PREVIOUS QUESTION:

 

NEXT QUESTION:

 

What are some other ways pain to classify pain?

ANSWER

Pain is most often classified by the kind of damage that causes it. The two main categories are pain caused by tissue damage, also called nociceptive pain, and pain caused by nerve damage, also called neuropathic pain. A third category is psychogenic pain, which is pain that is affected by psychological factors. Psychogenic pain most often has a physical origin either in tissue damage or nerve damage, but the pain caused by that damage is increased or prolonged by such factors as fear, depression, stress, or anxiety. In some cases, pain originates from a psychological condition.

Pain is also classified by the type of tissue that's involved or by the part of the body that's affected. For example, pain may be referred to as muscular pain or joint pain. A doctor could also ask you about chest pain or back pain.

Certain types of pain are referred to as syndromes. For instance, myofascial pain syndrome refers to pain that is set off by trigger points located in the body's muscles. Fibromyalgia is an example.

From: Pain Types and Classifications WebMD Medical Reference

SOURCES:

National Institute of Neurological Disorders and Stroke: "Pain: Hope Through Research."

Merck: "Pain: Types."

American Chronic Pain Association: "Managing Breakthrough Pain."

Department of Pain Medicine and Palliative Care at Beth Israel Medical Center (StopPain.org): "Myofascial Pain Syndrome."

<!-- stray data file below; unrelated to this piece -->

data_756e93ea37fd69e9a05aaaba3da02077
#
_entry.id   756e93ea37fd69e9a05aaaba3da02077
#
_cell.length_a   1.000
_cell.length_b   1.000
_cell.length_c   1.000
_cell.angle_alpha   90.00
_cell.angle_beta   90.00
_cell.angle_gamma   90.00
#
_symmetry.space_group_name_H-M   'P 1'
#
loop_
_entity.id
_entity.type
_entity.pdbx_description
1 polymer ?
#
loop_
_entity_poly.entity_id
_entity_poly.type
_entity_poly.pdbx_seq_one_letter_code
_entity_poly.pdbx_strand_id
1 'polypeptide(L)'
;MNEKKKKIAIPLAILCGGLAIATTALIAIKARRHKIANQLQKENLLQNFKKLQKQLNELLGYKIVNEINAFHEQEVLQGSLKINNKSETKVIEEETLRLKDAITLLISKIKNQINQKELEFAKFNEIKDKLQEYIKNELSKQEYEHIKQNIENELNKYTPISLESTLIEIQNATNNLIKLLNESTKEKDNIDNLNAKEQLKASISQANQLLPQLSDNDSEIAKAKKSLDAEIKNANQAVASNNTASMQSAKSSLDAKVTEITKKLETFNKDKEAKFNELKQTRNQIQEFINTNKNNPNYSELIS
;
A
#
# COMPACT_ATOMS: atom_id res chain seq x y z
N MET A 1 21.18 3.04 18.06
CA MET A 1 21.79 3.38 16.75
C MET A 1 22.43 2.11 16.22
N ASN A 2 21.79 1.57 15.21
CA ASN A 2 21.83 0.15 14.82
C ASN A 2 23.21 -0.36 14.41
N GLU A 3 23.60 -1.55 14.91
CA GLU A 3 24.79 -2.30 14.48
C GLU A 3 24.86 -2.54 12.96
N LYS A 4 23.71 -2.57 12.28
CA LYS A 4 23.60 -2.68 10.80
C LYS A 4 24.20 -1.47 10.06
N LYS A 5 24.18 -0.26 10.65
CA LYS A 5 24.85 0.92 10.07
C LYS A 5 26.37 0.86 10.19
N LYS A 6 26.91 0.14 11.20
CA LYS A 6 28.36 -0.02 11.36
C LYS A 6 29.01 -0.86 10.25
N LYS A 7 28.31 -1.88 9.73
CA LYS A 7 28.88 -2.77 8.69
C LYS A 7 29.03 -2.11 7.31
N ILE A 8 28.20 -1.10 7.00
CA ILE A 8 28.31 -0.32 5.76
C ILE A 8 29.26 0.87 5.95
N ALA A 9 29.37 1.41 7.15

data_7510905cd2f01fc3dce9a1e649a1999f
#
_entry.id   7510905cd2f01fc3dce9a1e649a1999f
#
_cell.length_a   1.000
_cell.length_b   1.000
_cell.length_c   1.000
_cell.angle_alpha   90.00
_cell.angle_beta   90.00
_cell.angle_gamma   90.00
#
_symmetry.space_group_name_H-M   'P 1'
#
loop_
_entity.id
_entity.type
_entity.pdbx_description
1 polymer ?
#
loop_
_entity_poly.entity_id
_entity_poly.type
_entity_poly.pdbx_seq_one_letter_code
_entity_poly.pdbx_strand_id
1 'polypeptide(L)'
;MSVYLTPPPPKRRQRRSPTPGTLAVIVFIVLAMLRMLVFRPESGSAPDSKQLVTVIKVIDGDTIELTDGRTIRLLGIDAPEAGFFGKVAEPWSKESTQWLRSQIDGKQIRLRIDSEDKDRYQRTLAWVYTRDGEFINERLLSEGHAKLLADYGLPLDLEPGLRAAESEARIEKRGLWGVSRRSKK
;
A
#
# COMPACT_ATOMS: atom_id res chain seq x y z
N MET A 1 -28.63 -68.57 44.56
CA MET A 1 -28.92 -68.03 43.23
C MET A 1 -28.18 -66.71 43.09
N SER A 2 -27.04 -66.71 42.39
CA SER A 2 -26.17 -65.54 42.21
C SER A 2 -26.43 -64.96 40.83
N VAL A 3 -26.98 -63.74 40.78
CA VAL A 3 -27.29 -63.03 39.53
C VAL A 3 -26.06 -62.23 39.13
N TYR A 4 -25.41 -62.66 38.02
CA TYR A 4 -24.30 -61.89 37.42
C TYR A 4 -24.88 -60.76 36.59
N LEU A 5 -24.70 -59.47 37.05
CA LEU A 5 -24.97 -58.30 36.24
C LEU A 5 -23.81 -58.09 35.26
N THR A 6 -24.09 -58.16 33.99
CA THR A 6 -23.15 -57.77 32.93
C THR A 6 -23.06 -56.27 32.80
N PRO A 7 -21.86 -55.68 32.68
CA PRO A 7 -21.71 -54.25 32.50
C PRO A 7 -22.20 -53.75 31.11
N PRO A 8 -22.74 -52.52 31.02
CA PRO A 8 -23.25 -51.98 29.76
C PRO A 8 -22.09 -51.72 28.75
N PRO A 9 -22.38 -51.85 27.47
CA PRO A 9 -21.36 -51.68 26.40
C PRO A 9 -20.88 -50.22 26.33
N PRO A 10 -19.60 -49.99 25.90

American Chronic Pain Association: "Understanding Nerve Pain."

National Pain Foundation: "Neuropathic Pain."

National Institute of Neurological Disorders and Stroke: "NINDS Central Pain Syndrome Information Page."

Reviewed by Laura J. Martin on August 13, 2017

SOURCES:

National Institute of Neurological Disorders and Stroke: "Pain: Hope Through Research."

Merck: "Pain: Types."

American Chronic Pain Association: "Managing Breakthrough Pain."

Department of Pain Medicine and Palliative Care at Beth Israel Medical Center (StopPain.org): "Myofascial Pain Syndrome."

American Chronic Pain Association: "Understanding Nerve Pain."

National Pain Foundation: "Neuropathic Pain."

National Institute of Neurological Disorders and Stroke: "NINDS Central Pain Syndrome Information Page."

Reviewed by Laura J. Martin on August 13, 2017

NEXT QUESTION:

What happens due to pain caused by tissue damage?

WAS THIS ANSWER HELPFUL

"ALEXA, ASK WEBMD"

THIS TOOL DOES NOT PROVIDE MEDICAL ADVICE. It is intended for general informational purposes only and does not address individual circumstances. It is not a substitute for professional medical advice, diagnosis or treatment and should not be relied on to make decisions about your health. Never ignore professional medical advice in seeking treatment because of something you have read on the WebMD Site. If you think you may have a medical emergency, immediately call your doctor or dial 911.

    This tool does not provide medical advice. See additional information.